MICKEY 2.0 is a hardware-efficient (profile 2), synchronous stream cipher designed by Steve Babbage and Matthew Dodd. The cipher makes use of a 80-bit key and an initialisation vector with up to 80 bits in length. The name MICKEY is short for "Mutual Irregular Clocking KEYstream generator". The cipher secret state consists of two 100-bit shift registers, one linear and one nonlinear, each of which is irregularly clocked under control of the other. The specific clocking mechanisms contribute cryptographic strength while still providing guarantees on period and pseudorandomness. The cipher specification states that each key can be used with up to 240 different IVs of the same length, and that 240 keystream bits can be generated from each key/IV pair. The designers have also specified a scaled-up version of the cipher called MICKEY-128 2.0, which takes a 128-bit key and an IV up to 128 bits.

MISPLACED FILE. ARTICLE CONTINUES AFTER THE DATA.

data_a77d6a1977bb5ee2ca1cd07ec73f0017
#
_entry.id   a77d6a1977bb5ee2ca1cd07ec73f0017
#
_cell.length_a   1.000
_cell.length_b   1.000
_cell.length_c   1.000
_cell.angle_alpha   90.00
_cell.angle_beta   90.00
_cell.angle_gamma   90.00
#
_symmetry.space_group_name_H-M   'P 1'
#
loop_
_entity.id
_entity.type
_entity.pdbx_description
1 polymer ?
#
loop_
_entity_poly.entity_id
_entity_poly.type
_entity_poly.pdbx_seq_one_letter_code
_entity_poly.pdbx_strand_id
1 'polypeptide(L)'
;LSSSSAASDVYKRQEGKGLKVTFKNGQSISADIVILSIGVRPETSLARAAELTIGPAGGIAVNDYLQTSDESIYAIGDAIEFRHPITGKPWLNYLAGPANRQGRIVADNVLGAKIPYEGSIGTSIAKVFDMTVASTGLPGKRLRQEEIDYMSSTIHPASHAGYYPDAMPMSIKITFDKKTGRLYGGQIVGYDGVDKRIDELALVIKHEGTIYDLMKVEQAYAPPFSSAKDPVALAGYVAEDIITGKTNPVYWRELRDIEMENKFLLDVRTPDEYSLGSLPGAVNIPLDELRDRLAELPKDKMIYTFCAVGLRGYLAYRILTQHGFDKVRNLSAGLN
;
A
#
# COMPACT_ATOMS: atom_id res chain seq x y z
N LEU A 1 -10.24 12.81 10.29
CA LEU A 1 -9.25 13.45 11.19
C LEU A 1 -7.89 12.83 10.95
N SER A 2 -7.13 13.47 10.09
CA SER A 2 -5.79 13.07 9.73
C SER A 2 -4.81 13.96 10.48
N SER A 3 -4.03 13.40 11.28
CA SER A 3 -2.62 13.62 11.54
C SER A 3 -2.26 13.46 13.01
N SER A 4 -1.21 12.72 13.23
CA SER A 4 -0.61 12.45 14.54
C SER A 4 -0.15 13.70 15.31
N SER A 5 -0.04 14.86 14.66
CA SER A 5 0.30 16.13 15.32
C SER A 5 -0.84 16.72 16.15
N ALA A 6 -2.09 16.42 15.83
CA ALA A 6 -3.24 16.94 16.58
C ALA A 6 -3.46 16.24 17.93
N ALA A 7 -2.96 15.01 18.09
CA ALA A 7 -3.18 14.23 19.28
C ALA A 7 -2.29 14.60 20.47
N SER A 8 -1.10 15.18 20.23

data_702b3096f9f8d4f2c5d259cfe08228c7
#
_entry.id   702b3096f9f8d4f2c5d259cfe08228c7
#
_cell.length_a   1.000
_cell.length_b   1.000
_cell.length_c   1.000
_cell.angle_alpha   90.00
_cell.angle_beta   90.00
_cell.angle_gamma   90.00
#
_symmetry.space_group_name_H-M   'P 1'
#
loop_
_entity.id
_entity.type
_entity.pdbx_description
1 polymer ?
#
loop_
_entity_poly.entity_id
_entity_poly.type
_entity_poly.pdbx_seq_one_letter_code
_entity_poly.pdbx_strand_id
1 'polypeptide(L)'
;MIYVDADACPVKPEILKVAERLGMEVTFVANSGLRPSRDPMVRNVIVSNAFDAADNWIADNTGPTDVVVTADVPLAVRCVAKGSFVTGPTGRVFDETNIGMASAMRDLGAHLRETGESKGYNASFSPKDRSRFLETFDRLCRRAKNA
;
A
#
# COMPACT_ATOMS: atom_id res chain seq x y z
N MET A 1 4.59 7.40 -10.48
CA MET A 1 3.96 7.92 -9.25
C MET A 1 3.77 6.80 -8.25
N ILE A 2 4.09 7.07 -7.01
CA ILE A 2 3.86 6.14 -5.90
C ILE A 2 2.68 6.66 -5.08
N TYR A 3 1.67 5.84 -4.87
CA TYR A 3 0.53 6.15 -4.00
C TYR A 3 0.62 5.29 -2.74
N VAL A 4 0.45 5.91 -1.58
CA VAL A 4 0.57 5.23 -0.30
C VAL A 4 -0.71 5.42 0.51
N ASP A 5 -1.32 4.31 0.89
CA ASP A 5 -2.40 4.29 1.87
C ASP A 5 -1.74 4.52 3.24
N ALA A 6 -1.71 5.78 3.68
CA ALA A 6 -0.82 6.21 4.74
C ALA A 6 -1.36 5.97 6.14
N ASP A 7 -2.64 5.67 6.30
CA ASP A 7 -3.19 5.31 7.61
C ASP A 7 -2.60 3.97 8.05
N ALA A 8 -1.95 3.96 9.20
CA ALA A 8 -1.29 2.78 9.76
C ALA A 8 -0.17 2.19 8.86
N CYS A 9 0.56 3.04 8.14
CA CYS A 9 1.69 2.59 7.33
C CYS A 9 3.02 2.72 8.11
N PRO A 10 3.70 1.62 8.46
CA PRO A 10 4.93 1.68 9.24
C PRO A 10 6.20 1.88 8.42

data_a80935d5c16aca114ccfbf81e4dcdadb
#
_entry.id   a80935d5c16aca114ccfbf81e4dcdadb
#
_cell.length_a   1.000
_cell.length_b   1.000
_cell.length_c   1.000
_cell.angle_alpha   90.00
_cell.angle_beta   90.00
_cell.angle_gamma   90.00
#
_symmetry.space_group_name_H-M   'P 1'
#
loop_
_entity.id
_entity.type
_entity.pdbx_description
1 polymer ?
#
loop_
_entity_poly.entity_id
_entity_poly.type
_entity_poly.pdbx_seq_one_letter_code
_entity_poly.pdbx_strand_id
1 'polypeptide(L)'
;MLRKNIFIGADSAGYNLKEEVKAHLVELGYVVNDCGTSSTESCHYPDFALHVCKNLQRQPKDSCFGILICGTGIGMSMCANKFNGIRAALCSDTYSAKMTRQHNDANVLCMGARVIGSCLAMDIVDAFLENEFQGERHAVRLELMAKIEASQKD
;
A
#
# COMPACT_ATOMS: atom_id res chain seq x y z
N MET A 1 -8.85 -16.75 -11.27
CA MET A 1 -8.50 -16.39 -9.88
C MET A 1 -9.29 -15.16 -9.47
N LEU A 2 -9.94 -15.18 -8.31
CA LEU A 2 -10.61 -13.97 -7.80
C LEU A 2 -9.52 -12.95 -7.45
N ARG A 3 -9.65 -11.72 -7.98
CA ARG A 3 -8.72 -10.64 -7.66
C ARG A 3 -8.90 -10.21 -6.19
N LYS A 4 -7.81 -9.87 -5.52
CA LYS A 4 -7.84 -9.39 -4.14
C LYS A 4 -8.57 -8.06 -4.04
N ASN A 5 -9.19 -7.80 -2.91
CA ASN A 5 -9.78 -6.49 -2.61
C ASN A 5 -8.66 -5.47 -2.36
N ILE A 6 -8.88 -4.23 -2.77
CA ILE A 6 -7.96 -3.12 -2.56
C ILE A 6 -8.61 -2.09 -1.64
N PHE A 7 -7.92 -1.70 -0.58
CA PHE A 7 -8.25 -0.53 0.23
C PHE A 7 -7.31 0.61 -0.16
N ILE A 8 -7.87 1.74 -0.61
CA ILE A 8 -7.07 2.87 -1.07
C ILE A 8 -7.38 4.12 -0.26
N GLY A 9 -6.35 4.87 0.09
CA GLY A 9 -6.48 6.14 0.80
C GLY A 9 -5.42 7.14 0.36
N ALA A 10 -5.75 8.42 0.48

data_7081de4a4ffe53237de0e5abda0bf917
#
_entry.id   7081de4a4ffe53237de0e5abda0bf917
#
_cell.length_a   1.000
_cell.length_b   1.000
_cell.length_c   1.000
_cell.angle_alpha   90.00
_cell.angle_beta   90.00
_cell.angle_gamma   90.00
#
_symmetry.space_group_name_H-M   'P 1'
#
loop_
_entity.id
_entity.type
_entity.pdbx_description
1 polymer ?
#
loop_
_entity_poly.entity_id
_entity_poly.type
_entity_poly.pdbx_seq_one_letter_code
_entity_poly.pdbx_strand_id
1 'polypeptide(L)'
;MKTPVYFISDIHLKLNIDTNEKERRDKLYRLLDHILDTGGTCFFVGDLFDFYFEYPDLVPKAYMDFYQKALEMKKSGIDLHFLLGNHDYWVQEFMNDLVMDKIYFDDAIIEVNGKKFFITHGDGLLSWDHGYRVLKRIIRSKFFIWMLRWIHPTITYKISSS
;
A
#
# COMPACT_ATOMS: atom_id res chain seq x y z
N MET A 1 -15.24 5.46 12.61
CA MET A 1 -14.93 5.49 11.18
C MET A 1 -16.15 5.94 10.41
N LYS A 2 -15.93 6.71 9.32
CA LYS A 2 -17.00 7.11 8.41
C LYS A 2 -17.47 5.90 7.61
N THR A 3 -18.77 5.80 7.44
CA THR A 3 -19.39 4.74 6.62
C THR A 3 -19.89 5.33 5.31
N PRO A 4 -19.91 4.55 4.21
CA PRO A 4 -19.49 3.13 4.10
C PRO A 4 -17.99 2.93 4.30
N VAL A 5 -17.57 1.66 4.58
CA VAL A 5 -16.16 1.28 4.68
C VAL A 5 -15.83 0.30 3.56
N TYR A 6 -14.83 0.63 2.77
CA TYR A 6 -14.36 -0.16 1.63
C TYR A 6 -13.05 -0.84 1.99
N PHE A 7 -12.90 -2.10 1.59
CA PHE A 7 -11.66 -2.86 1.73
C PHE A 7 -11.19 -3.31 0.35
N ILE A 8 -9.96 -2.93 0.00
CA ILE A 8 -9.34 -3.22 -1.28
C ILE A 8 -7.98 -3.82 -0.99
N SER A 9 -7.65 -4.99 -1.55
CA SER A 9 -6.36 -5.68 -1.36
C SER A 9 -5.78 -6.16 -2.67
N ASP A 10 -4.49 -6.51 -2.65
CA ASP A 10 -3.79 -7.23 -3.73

MICKEY 2.0 can be implemented with a particularly small hardware footprint, making it a good candidate where low gate count or low power are the primary requirements. The irregular clocking means that it cannot readily be parallelised so as to run at high speed in software. Hardware performance of all profile-2 eSTREAM candidates (phase 3) was described in Good and Benaissa's paper at SASC 2008 (article). Prototype quantities of an ASIC containing all phase-3 hardware candidates was designed and fabricated on 0.18 μm CMOS, as part of the eSCARGOT project.
It has been noted, e.g. by Gierlichs et al. at SASC 2008 (article), that straightforward implementations of the MICKEY ciphers are likely to be susceptible to timing or power analysis attacks, where these are relevant. Otherwise there have been no known cryptanalytic advances against MICKEY 2.0 or MICKEY-128 2.0 since the publication of the eSTREAM portfolio.
The designers state that MICKEY 2.0 and MICKEY-128 2.0 are freely available for any use (see statement). We are not aware of the MICKEY ciphers yet being used in any products or standards.